Notified before Hester’s announcement, Principal Jack Phillips quickly made his way upstairs shortly after the bomb squad was called to lead the evacuation. Working in an orderly manner, Phillips calmly ushered students and teachers outside of the building. “Until we know it’s not real we assume it’s real, and that part’s always a little scary,” he said.
Phillips admitted that his primary concern during a potentially life-threatening situation is students and adults getting hurt. “My worst fear is that someone actually gets hurt someday due to the acts of a sick person,” Phillips said.
Evacuating students, faculty, and staff out of the building efficiently also falls into the category of safety. “Then there’s the making sure that everyone is safely getting to our destination in an orderly and cautious manner,” Phillips added.
While Phillips stresses the importance of safety and coordinated communication throughout the school, at the same time he does not believe there are any serious or credible threats to ASL specifically. However, Phillips acknowledged that ASL’s large diplomatic presence and internationality impacts security to a certain extent.
Phillips believes the media can be a great tool for disseminating information but can quickly spread false and fabricated information too, such as when multiple news outlets reported that the police carried out a “controlled explosion” on the suspicious car. “I also think that oftentimes in an emergency situation you really want to coordinate communication and social media can allow for that communication to be disorganized, meaning students or even teachers are out with their phones and they’re posting, texting, taking pictures on Instagram. While that transparency is good, it can sometimes work against an orderly process,” Phillips said.
Despite minor room for improvement, Phillips praised the School’s overall handling of the evacuation and response from the students. “The important parts of the evacuation were handled really well. There are some things that can always go smoother in terms of how we communicate with each other,” he said.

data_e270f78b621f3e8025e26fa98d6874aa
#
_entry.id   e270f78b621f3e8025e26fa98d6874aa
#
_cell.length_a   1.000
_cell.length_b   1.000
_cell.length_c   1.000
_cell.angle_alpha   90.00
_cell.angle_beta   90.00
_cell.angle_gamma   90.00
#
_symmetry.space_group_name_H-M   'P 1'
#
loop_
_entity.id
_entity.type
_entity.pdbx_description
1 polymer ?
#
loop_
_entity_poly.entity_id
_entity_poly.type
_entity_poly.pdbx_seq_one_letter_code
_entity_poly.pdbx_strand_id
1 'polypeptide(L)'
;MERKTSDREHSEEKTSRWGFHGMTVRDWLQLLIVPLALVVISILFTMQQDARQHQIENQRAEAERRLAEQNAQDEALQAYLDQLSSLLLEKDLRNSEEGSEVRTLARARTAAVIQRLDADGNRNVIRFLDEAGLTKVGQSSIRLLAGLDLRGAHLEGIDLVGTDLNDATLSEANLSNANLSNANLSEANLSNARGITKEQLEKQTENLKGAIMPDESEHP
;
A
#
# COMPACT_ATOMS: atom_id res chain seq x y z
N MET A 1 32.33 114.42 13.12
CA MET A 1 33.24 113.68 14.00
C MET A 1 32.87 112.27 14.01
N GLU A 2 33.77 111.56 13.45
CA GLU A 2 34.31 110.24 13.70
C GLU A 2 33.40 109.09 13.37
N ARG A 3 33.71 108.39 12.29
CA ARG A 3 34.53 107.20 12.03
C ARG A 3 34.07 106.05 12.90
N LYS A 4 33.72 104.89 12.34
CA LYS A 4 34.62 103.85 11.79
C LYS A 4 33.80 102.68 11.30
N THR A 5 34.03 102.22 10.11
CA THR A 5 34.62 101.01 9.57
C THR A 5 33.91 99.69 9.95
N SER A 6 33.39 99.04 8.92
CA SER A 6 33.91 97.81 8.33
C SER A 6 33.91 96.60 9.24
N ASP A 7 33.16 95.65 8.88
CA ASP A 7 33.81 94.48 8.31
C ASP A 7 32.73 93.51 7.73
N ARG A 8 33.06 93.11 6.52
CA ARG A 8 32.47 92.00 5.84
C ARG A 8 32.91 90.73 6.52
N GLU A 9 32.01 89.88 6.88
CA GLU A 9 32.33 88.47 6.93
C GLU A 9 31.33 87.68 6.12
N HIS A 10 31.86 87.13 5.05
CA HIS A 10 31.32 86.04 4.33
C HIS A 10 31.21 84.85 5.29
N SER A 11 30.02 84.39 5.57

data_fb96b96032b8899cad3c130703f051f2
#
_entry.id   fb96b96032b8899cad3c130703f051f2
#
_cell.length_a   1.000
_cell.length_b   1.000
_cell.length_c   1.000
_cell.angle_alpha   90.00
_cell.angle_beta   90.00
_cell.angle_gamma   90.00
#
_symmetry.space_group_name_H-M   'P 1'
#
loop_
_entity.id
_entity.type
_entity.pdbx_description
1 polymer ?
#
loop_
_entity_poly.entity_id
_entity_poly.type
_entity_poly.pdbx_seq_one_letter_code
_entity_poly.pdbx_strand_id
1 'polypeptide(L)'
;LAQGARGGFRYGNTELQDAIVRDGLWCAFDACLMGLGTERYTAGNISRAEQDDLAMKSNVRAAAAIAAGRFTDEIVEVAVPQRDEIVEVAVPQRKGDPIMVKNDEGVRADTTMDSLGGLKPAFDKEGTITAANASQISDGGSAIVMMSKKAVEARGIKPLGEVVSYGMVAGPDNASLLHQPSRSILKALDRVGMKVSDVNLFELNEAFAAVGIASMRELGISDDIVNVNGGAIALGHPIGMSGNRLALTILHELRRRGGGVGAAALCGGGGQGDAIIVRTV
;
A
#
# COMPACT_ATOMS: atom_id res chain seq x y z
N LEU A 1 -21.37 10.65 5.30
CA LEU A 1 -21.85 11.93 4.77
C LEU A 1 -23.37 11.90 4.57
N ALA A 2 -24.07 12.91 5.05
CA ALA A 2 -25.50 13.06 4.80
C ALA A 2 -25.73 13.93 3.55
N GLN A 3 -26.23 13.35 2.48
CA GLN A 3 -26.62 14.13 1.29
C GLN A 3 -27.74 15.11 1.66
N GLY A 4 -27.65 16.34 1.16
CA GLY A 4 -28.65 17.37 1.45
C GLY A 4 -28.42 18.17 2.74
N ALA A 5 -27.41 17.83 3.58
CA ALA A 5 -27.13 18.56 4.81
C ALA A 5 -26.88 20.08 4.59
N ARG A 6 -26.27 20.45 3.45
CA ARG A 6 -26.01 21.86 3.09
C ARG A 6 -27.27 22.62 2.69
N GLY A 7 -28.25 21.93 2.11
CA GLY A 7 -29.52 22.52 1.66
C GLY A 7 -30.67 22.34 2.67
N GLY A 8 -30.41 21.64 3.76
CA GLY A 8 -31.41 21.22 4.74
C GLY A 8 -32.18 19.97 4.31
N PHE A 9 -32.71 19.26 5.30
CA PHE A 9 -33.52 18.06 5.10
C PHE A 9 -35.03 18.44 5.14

Taking attendance and holding lines of communication open whilst addressing students and teachers and keeping them as informed as possible are also aspects essential to an effective evacuation. “There’s always the follow- up. What are we doing to make sure everything worked well? What are we doing to make sure that we can do better? How are we communicating with different constituencies? What’s the appropriate follow- up?” Phillips said.
Bailey sees students’ behaviour during the evacuation as being a result of the perceived seriousness of the situation. “I think the students were fabulous. I think maybe because it was so different from a fire drill, people took it really seriously and they were quieter. They were great and positive and weren’t moaning; they were cheerful. I actually think it was good being outside.”
Bailey explained that the primary duty of everyone during a life-threatening situation is to get themselves and the people around them out safely and efficiently. Once the students, faculty and staff arrive at the secure location the task is to ultimately gather the grades, take attendance or see if there’s anyone in the grade who needs something, or if they are feeling sick.
Reflecting upon the announcement itself, “I think you could tell from Ms. Hester’s tone that it was serious and everybody responded immediately, so it clearly wasn’t a practice drill,” Bailey said.
Zubin Jotwani (’16) was sitting through his usual period seven Harkness discussion when the announcement to evacuate was made. Jotwani admits, “I didn’t know what was going on after the announcement was made, and that put some immediate fear in me.”
During the evacuation itself, Jotwani recalls feeling both apprehensive and nervous about the situation. “…There was a lot of speculation about what had happened and was currently going on,” he said. “I eventually fit all the pieces together and figured out what was really going on.”